In our last blog, on 13 Sparks for Creativity, I talked about the right brain needing time for free-flow thought.  To give that right brain the time that it needs, you need to keep your left brain engaged in other tasks.

The whole purpose is to let your finished project have some “sleep” so you return to it refreshed, creativity ready to be sparked

Remember, there’s a difference between a finished project and a completed one.  We can’t complete a project unless it has had its winter sleep.

Winter Woods

While It Sleeps

Creativity relies upon the suppression of the active Left Brain in order to let the subconscious Right Brain speak to us, through symbols, images.

As you can engage in the thirteen exercises as daily activities, one a day over two weeks, you also need to look for other things to do to keep your hands off the project you are letting sleep.

On farms, winter is the season used as preparation for the approaching growing season.  Farmers look over their fences and barns and sheds, over their equipment and their records of previous years, and over their livestock and seed hoards during the cold months when the Earth is dormant.

They are engaged in repairs, restocking, and re-considering.  What should we writers do while our projects are sleeping?

Repairs

Look for a project that you abandoned because it wasn’t quite working.  Re-acquaint yourself with that project’s concept then work through a mind-map or collage ora  similar creative tool.  This is in addition to the other creative activity you are doing on that day.

The season of sleep for this abandoned project may have given your subconscious time to work out the corner you wrote yourself into.

Did it have a Damocles’ sword hanging over it, something that distracted you from the project’s fruition so that you just could not focus on where you were in the project?  Perhaps after that season of sleep, you can discern exactly the sword of Damocles that interfered with your project’s completion.  You must do that analysis in order to determine what cut through your focus by dangling overhead.

Or pick up the next project you’re contemplating.  Do its research.  Determine the lodestone that will keep you returning as it develops from planting to growing to harvest.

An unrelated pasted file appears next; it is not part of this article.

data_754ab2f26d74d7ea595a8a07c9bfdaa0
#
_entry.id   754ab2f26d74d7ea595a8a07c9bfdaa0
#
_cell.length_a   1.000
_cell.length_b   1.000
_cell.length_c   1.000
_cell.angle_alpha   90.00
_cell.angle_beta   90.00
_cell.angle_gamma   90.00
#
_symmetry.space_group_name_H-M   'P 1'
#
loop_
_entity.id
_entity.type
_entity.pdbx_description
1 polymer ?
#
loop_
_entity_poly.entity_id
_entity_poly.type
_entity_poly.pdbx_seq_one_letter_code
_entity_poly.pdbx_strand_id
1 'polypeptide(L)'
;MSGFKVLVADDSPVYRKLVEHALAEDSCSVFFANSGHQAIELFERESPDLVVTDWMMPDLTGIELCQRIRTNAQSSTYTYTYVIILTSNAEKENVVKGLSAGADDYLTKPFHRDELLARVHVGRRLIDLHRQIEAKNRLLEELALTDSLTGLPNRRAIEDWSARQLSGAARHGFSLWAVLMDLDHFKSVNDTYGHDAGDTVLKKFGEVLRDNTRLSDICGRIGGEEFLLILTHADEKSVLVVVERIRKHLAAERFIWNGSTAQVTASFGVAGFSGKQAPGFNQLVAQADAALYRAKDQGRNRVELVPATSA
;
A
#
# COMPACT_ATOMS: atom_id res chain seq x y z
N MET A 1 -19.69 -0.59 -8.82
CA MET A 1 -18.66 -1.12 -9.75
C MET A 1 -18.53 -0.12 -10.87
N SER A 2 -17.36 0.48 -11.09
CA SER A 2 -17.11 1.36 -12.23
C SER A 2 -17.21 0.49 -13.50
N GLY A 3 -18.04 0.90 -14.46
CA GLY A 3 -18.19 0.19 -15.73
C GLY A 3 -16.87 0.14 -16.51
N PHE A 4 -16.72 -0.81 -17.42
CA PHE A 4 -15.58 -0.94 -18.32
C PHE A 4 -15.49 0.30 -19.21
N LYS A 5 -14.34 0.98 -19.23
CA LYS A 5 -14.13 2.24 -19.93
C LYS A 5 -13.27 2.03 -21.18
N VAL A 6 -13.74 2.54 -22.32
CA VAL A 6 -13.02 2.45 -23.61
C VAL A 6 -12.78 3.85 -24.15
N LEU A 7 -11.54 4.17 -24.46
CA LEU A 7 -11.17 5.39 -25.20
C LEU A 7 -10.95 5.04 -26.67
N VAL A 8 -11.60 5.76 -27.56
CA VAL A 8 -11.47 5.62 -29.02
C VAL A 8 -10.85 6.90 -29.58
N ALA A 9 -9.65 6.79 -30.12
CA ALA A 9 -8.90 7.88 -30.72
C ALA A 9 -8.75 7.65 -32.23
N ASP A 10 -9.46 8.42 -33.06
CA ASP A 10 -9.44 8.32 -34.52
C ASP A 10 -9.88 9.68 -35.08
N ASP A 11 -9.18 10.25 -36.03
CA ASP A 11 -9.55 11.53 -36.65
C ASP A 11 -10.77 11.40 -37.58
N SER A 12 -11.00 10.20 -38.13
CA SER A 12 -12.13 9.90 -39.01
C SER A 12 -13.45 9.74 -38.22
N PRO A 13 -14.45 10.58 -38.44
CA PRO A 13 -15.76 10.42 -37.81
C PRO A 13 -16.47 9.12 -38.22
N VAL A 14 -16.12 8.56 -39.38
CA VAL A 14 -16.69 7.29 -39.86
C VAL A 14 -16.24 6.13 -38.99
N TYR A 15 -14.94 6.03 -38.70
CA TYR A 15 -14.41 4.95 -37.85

Restocking

While pursuing a project’s completion, we all have a stray idea or two or three that wanders through our minds.  We make a note of it then continue on with our

Winter Again

primary focus.

Many writers keep an ideas journal.  In down-times I peruse it.  What can I use now?  What can still wait?  Which idea’s time has come?

During the project’s dormancy, return to those stray ideas and give them a home.

Which ideas spark more and start to develop into a story?

Which ideas still must wait?

Which idea’s time has come to turn into a project?

Sketch out a chosen few of these ideas or even take them to the outline step.  Map out their start to finish, then decide how to fit them into your schedule of upcoming projects.  Those newly-homed strays are not yet a project, however.  Set them aside.  The time for their planting will come.

Re-considering

During the primary project’s Winter, take a look at this writing business you are pursuing.  It is a business, right?  No longer a hobby or escape, but something you are pursuing for income?

Is the business seeing growth?  Or do you seem to be digging into the same infertile ground?

TRACK the $$

Do a cost analysis.  You should see a return on the money you’ve put into the business.  If you’re not earning (making a little more year to year), what do you need to change?  Marketing?  More blogging?  More freelance work?

Were you profligate with your writing expenses?  Where did you waste $$?  I cannot resist charming little journals.  Yes, I am a paper nut, for I have over a dozen now with no immediate opportunity for their use.  I am a pen nut, too.

Our profligate expenses may be in paying others to do things that we could have figured out on our own.  However, sometimes it behooves us to pay others to do those things IF we spend that time saved in writing.  If that time saved was not put to writing . . . well, what a waste.

TRACK the DAYS

Count the days during the year when you actually wrote, and analyze what happened on your unfruitful days.  What time did you waste?

Another time-expense occurs with our relationships.  We do need to devote time (and money) to family and friends.  Humans are social creatures.  Just look at the most introverted people you know when they are placed with people they love, talking about something they feel in their heart:  they become gregarious.

Driving to and from major family gatherings is not a waste of time.  For these gatherings, if you feel you must write, you can always dictate into your phone.  If you’re with others while driving and can’t dictate and can’t write in the backseat because you’re the driver, how can you use this time?  Talk to them about movies:  the characters, the plot, the setting.  You are getting a layman’s view of story.  A truly helpful passenger will write down anything you dictate . . . and could brainstorm ideas as well.

TRACK your ENERGY

Time and Money are not the only elements of your Cost Analysis.  Are you properly using your writing energies?  Refer back to the “Writer’s Block” blogs, specifically in the area of Writer’s Inertia.

 

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